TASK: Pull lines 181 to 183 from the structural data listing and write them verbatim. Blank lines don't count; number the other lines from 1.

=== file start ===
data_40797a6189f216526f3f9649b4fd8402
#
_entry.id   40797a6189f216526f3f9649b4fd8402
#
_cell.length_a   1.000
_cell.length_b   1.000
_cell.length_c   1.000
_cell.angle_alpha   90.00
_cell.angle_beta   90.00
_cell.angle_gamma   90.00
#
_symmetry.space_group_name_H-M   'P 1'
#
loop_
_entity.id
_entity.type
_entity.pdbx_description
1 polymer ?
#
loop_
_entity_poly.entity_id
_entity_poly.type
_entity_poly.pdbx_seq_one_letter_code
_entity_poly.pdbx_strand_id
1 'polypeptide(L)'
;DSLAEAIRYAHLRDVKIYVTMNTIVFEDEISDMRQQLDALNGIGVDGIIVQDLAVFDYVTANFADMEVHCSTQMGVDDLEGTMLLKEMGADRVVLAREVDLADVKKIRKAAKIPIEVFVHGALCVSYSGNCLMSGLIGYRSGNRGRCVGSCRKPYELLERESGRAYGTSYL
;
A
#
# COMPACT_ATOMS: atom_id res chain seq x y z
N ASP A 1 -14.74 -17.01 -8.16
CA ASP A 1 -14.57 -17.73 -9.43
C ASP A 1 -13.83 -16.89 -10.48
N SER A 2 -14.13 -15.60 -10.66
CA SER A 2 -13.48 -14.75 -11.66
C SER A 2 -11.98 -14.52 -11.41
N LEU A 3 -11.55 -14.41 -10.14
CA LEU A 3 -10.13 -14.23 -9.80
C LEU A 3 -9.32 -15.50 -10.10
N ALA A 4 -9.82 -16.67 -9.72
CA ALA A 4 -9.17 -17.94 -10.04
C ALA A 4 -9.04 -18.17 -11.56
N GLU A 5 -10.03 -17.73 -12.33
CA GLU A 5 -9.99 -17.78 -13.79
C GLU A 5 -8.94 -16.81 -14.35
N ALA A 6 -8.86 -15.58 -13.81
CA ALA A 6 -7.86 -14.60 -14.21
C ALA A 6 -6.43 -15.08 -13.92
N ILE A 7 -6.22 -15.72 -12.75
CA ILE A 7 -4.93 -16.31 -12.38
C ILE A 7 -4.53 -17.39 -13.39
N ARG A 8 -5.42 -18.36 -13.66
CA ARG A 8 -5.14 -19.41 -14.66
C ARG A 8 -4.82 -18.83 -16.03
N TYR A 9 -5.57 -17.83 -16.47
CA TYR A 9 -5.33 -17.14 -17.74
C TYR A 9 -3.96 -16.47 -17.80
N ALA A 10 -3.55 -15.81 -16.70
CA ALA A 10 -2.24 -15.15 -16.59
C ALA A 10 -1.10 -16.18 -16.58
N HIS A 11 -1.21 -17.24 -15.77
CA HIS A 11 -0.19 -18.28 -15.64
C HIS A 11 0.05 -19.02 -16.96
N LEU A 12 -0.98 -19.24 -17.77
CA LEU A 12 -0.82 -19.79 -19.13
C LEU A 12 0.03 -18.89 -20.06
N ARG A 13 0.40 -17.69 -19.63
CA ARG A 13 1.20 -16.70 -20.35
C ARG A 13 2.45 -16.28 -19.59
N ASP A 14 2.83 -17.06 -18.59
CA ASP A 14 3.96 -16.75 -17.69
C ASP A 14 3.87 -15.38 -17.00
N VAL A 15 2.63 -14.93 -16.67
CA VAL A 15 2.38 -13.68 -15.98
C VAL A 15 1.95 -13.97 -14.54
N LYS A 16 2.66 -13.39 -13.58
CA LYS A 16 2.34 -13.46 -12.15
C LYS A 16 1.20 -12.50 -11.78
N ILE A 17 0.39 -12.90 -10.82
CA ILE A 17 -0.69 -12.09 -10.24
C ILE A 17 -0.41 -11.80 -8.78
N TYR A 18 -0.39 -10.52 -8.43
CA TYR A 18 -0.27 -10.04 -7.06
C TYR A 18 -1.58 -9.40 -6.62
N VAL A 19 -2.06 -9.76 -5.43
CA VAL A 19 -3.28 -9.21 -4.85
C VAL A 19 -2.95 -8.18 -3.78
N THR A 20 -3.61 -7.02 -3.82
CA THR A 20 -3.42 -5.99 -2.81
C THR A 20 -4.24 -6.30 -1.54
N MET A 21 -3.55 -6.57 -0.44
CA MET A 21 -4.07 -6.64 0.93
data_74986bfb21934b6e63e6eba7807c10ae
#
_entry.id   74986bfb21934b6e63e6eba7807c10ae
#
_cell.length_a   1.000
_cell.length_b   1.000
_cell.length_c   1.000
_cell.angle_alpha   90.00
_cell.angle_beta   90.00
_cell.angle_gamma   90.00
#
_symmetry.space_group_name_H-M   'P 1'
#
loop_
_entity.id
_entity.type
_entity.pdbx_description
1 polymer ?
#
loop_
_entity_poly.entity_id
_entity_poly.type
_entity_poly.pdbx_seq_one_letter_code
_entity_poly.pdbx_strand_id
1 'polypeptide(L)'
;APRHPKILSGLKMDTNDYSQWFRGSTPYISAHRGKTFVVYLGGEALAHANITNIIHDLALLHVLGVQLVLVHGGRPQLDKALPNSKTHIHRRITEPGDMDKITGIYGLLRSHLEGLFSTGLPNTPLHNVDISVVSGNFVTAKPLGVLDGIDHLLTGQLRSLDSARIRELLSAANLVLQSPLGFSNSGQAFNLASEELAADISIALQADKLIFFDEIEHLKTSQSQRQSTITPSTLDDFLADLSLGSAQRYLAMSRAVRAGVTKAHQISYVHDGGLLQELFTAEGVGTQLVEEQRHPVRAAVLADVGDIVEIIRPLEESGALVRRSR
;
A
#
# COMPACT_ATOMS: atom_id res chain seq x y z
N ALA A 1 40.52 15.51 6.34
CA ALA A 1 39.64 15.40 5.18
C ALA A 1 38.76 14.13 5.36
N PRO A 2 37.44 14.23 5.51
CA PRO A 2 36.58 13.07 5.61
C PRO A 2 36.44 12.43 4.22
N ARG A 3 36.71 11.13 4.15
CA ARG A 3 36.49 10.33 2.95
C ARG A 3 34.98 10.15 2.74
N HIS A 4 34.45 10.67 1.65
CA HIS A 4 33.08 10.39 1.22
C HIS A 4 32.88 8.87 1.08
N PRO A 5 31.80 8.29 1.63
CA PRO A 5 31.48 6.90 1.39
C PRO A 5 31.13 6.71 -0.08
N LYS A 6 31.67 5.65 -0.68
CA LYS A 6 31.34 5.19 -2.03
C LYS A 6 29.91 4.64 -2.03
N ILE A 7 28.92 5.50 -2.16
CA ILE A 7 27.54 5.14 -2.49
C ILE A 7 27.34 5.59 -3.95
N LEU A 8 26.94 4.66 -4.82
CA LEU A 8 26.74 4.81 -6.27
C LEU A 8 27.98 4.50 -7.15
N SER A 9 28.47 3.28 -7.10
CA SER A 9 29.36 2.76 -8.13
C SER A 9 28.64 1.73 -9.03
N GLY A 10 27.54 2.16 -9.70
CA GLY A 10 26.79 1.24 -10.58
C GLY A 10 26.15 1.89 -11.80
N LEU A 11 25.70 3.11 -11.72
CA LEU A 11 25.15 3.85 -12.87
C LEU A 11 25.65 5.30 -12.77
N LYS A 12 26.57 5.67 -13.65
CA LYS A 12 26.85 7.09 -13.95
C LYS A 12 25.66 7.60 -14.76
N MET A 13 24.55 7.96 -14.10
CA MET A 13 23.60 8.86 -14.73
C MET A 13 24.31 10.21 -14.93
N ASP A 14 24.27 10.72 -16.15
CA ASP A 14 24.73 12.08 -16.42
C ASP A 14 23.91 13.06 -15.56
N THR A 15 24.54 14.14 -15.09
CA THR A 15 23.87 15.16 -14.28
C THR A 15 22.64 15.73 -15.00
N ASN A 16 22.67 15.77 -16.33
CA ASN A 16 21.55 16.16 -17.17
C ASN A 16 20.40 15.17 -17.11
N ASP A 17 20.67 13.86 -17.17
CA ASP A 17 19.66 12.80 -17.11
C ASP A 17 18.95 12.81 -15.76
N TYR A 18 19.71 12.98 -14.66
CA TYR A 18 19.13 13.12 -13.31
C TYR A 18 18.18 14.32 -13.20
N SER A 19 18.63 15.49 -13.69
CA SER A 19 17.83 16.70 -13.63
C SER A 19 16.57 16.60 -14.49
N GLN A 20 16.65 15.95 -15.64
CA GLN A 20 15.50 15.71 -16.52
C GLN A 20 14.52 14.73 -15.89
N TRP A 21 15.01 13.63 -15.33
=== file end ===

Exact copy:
CA GLN A 20 15.50 15.71 -16.52
C GLN A 20 14.52 14.73 -15.89
N TRP A 21 15.01 13.63 -15.33